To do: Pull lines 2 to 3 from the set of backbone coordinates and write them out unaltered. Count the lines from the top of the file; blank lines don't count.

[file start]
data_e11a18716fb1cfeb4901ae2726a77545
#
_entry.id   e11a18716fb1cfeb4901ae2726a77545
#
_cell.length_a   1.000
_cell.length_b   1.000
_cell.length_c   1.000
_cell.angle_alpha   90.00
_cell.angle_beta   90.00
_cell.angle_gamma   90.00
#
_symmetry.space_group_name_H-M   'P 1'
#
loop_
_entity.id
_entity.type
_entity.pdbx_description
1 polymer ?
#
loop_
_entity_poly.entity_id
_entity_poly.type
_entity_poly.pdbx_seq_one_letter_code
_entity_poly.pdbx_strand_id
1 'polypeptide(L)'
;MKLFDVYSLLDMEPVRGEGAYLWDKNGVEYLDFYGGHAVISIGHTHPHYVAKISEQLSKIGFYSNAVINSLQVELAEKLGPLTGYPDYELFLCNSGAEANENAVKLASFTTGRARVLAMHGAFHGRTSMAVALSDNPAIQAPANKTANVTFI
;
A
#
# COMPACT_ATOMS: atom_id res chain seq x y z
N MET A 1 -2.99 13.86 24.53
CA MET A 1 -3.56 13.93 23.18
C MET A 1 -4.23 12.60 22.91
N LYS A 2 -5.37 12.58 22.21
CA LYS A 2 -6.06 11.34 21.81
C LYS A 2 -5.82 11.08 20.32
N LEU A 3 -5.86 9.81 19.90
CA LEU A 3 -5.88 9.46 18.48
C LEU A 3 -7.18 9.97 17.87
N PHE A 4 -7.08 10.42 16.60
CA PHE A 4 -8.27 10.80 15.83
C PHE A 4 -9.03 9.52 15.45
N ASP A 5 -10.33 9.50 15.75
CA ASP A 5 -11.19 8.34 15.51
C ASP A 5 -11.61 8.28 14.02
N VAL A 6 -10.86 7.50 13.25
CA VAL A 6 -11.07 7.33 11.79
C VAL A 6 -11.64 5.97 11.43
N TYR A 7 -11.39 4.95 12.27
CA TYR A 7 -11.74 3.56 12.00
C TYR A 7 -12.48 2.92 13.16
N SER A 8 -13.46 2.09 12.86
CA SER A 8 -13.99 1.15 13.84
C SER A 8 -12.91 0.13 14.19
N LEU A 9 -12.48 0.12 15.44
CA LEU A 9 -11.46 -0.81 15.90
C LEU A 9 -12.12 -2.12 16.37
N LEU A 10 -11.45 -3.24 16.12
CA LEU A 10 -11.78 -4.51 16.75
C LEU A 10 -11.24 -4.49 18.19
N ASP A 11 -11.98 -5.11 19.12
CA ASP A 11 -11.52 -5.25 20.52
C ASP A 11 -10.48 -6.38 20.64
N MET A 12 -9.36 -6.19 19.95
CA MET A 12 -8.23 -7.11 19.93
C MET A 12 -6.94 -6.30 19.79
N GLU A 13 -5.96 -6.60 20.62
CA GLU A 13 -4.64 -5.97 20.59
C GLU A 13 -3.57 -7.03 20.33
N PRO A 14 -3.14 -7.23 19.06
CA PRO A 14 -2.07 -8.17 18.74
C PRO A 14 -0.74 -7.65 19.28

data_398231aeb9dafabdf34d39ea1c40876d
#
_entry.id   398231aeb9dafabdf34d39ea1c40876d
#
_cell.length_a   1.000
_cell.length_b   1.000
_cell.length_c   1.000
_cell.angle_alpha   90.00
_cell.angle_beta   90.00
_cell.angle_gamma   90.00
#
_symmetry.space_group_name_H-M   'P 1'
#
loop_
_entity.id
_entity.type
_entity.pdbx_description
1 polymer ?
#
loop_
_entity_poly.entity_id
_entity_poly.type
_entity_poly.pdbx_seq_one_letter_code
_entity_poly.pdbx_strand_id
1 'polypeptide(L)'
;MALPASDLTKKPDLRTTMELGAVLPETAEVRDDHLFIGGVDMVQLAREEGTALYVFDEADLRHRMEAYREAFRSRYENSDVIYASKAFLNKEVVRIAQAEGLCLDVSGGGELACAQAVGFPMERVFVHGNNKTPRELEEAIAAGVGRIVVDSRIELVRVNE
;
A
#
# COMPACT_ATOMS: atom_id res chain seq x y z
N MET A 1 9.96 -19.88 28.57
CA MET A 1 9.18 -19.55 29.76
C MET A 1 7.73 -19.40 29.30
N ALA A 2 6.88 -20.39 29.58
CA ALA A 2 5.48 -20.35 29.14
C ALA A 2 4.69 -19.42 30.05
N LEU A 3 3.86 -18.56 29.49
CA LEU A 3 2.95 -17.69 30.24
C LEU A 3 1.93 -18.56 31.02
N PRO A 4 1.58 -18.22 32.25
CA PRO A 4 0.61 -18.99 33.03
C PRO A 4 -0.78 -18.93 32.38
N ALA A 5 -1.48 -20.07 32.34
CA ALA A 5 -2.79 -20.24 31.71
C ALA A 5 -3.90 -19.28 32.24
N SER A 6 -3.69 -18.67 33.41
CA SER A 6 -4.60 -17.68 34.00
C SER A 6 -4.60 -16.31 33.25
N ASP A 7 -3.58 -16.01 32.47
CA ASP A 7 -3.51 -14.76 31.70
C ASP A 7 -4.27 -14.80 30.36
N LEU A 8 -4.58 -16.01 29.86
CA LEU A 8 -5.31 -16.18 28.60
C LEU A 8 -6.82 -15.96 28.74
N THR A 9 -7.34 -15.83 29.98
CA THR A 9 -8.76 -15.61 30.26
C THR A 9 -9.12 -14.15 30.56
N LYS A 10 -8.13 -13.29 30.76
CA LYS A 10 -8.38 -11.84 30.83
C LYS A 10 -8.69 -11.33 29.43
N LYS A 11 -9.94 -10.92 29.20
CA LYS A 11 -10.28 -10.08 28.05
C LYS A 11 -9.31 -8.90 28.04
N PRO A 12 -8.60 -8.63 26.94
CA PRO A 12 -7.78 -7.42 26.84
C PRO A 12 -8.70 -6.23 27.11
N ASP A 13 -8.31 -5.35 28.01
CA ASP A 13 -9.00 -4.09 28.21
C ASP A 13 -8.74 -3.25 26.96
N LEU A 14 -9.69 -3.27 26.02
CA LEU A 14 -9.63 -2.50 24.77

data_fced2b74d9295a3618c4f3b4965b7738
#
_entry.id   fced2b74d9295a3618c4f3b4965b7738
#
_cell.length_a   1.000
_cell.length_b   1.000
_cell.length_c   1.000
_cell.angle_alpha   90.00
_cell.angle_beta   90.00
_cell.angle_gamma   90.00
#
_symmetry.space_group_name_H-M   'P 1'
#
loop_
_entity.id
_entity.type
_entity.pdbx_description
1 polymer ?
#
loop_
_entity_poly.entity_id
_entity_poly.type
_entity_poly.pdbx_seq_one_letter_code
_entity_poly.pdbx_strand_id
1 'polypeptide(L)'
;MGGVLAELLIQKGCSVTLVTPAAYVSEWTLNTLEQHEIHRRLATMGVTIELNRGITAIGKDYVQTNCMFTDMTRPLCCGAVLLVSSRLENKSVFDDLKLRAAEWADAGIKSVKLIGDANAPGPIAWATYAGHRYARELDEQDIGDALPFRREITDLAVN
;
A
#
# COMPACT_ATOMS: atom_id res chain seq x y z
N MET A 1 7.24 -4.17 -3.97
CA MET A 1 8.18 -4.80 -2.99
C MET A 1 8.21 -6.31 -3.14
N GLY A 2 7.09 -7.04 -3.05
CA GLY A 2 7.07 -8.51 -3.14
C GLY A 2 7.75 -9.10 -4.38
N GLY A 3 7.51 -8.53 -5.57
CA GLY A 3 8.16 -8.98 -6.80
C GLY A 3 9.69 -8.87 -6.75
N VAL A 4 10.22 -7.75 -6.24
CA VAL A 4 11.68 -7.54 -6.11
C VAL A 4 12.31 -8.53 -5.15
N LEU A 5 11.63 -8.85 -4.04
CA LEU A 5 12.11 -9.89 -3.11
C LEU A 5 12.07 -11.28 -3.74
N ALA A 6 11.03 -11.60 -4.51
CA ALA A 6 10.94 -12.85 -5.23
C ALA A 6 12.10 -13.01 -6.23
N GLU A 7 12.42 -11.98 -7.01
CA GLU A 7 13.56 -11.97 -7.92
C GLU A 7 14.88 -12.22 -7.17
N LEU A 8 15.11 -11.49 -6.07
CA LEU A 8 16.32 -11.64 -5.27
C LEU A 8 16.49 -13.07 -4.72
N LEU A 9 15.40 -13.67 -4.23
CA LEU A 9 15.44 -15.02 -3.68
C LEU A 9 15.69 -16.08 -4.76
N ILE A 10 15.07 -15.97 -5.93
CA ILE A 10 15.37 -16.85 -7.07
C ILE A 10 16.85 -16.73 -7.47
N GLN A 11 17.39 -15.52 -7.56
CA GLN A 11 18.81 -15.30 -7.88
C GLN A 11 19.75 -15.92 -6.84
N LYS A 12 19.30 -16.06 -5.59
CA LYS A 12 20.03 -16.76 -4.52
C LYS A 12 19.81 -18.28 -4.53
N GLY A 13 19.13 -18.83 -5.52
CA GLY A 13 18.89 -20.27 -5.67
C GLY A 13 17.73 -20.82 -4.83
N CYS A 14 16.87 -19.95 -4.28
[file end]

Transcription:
#
_entry.id   e11a18716fb1cfeb4901ae2726a77545